Maintaining the Requirements for Safe Storage of Various Biological Materials

The term “biological storage” covers quite a wide range of options as the conditions required tend to vary according to the precise nature of the material to be stored. In essence, the term implies storing such materials under the conditions that are necessary for them to retain their prior activities or integrity until they are returned to the environment from which they were removed.

A simple example might be immersing a partially dissected laboratory animal, such as frog or rat, in a jar or tank filled with formaldehyde in order that a student can continue the dissection at some later stage. In such cases, there is no other requirement than to prevent putrefaction and so this rather basic precaution should prove more than adequate. However, in the case of genomic or plasmid DNA samples or a growing culture of eukaryotic cells, the requirements will be far more stringent for both and will also differ in each case. In the case of bacterial cultures, the biological storage requirements will vary, depending upon whether it is required to permit further growth or to inhibit it.

Today, advances in almost all branches of medicine and research, including some that never even existed just a few decades ago, have led to an increased demand for such facilities. For instance, bone marrow is now routinely transplanted into patients with leukaemia and other systemic malignancies while stem cell research promises a new approach to medicine in which stem cell injections could see damaged vital organs reliably repaired or even whole organs cloned to provide a perfect replacement.

To these must be added the successes in artificial insemination, in-vitro fertilisation, and the other techniques now employed in assisted reproduction. All of these, however, would simply not be possible without suitable systems for the safe storage of biological materials such as the active ova and spermatozoa required to help childless couples.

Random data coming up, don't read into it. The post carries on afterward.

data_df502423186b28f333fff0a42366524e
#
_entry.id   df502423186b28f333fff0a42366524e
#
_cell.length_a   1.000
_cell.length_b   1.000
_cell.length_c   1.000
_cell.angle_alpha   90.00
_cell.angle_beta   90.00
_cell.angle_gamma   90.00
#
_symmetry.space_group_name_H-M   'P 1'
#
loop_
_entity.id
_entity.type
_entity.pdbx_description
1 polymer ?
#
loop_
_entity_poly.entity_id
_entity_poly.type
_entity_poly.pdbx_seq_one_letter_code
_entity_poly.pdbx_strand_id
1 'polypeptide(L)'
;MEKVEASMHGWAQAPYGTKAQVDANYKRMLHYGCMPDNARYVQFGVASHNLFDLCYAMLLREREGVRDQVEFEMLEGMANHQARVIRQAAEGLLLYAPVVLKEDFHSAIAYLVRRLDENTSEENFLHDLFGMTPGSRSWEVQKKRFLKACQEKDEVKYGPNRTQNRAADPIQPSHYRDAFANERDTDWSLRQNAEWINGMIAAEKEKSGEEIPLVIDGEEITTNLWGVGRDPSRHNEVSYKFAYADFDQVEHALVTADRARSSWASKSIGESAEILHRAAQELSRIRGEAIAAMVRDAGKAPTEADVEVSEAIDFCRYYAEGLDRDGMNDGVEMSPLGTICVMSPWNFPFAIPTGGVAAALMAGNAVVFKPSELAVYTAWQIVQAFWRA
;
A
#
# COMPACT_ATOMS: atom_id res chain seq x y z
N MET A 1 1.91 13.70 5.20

In almost all cases, refrigeration forms the basis of these preservative measures, with some materials requiring no more than the 4 oC level obtainable with a domestic refrigerator, whilst others may need to be cooled to -20 oC or even as low as -80 oC. To achieve these ultra-low temperatures, liquid nitrogen is usually the material of choice. However, its use requires stringent safety measures at every stage. These include the storage and handling of the liquefied gas as well as the freezing, storing, transportation, and thawing of specimens. With the aid of suitable equipment, however, each of these processes is both simplified and made safe.

Among the requirements that are crucial for safe and reliable biological storage are liquid nitrogen vapour storage freezers; insulated Dewar flasks with which to store and dispense the liquefied gas; shippers that allow the critical temperatures to be maintained during transportation; and vials and straws to hold the specimens. Equally important are alarms to warn of low liquid levels and to monitor oxygen concentration as well as protective gloves and aprons for the handlers.

IEPSA is South Africa’s leading supplier of these items, serving hospitals, universities and research laboratories for almost four decades. To guarantee both quality products and service excellence, all equipment for these purposes is sourced from leading industry internationals, Chart and Cryo Bio System.

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